What’s critical as most businesses now reopened
There have been few moments in history where the implementation of heightened hygiene practices in the workplace have been so crucial. Right now, the coronavirus pandemic is forcing employers to consider how to limit the spread of the virus in their physical worksites and with that comes a tight schedule of disinfecting and cleaning practices.
Companies need to be increasing the frequency of cleaning and disinfecting of high-touch surfaces as well as common areas.
The Centre for Disease Control and Prevention in the US and Canadian bodies like the Canadian Centre for Occupational Health and Safety have released detailed advice for workplaces that are reopened, touching on topics like hand-washing, using hand sanitizer, and preventing the spread of the virus in the workplace through regular cleaning.
When you think about cleaning and disinfecting, you’ve really got to make sure you’re up to date with your policies for everything that’s going on at your facility. A priority need is to focus on high touch surfaces, including door pushes, handles, touchpads, elevator buttons, faucets, sinks and electronic devices, and common areas, such as entryways, lobbies, hallways and restrooms, in addition to following guidance from government associations as well as using disinfecting materials in accordance with their instructions to minimize risk to employees and customers.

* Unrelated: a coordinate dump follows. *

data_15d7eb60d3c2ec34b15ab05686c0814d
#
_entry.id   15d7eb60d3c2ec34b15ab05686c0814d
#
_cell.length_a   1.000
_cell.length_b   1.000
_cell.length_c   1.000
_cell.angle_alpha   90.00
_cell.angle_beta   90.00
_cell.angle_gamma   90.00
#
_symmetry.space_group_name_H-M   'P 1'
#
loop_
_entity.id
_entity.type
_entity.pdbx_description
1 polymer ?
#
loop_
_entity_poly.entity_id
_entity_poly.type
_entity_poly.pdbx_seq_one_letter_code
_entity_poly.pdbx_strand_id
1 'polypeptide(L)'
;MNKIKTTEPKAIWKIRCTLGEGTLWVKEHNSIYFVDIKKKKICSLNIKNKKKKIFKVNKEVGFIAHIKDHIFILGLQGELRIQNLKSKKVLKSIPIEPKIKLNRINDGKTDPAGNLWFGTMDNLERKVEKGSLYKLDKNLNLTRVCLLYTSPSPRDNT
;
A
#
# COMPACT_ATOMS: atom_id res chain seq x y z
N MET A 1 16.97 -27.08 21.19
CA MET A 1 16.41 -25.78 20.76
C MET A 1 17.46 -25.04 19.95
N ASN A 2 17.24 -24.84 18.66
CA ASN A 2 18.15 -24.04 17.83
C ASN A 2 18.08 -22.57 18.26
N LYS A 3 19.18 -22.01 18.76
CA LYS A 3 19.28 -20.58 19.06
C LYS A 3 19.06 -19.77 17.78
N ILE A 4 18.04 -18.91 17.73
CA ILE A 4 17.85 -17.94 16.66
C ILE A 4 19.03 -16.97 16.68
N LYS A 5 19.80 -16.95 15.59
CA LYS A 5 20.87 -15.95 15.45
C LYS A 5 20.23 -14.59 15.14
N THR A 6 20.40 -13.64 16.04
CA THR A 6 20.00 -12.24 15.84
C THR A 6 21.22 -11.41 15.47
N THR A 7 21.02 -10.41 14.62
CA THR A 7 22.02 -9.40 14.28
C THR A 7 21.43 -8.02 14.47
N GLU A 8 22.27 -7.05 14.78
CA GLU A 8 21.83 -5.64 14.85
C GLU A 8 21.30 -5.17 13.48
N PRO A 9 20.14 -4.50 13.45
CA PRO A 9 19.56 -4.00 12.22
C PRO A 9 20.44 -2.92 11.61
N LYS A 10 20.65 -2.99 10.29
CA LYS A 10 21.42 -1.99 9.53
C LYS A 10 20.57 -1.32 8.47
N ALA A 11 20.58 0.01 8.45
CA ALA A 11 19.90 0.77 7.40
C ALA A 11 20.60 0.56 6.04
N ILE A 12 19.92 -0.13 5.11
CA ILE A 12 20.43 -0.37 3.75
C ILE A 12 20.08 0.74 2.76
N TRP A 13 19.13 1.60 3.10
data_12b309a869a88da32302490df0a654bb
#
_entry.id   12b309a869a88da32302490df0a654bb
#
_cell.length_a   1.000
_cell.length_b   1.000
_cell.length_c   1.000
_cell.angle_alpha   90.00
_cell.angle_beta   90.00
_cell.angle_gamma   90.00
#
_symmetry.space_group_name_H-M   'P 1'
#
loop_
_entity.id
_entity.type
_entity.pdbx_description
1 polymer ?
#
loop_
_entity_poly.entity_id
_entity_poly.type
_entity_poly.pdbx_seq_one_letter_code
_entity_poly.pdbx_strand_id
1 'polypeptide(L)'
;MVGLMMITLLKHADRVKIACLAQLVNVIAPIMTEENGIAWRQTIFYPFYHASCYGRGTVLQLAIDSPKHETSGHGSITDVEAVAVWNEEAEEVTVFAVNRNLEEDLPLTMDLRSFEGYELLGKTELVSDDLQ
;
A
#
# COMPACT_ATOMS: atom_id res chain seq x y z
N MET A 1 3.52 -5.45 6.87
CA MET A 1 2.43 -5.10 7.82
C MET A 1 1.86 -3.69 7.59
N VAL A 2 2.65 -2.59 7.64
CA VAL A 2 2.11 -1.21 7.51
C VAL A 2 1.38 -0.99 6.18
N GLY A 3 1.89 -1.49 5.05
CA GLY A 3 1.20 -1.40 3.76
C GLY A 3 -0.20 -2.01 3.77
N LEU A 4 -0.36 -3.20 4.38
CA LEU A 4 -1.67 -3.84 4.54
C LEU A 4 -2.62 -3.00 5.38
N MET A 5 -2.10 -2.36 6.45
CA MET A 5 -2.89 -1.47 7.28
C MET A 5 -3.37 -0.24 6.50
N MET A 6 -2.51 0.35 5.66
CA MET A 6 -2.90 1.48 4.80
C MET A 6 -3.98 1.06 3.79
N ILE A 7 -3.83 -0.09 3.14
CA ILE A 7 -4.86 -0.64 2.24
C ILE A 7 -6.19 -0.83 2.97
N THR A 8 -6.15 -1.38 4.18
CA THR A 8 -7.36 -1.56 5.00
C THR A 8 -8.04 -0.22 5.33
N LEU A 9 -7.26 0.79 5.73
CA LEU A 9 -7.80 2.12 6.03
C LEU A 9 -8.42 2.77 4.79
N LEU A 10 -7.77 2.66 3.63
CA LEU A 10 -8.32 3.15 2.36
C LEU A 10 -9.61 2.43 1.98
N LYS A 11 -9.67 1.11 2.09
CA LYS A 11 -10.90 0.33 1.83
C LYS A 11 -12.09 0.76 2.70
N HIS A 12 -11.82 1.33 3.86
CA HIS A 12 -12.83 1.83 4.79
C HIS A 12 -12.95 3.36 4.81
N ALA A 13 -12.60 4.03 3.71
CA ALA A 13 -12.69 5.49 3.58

Besides stringent cleaning, other considerations that business leaders need to think about include social distancing measures, which could be challenged by the physical limitations at a facility or small business as far as their space and their occupancy goes. In some cases, these businesses might not be able to provide adequate space between employees or as they serve customers, which is why staggering those returning to work and looking to other options.
Many companies have already implemented their own cleaning and disinfecting procedures, though many other businesses likely feel daunted by the complexity of approaching reopening with health and safety guidelines in hand. Some have even attempted to re-open then changed their mind until a more formal plan can be implemented. However, the proven ability of a lot of businesses to adapt to this situation is a positive sign.
How businesses adapt in the coming months with the help and guidance of insurance and risk professionals will indicate their ability to operate with these new considerations. Successful businesses that have a clear understanding of their business objectives and how to continue offering their services are more likely to survive and thrive, versus someone that might be waiting to return to the old way of doing business that we may not go back to.
Source: by Alicja Grzadkowska for Insurance Business Canada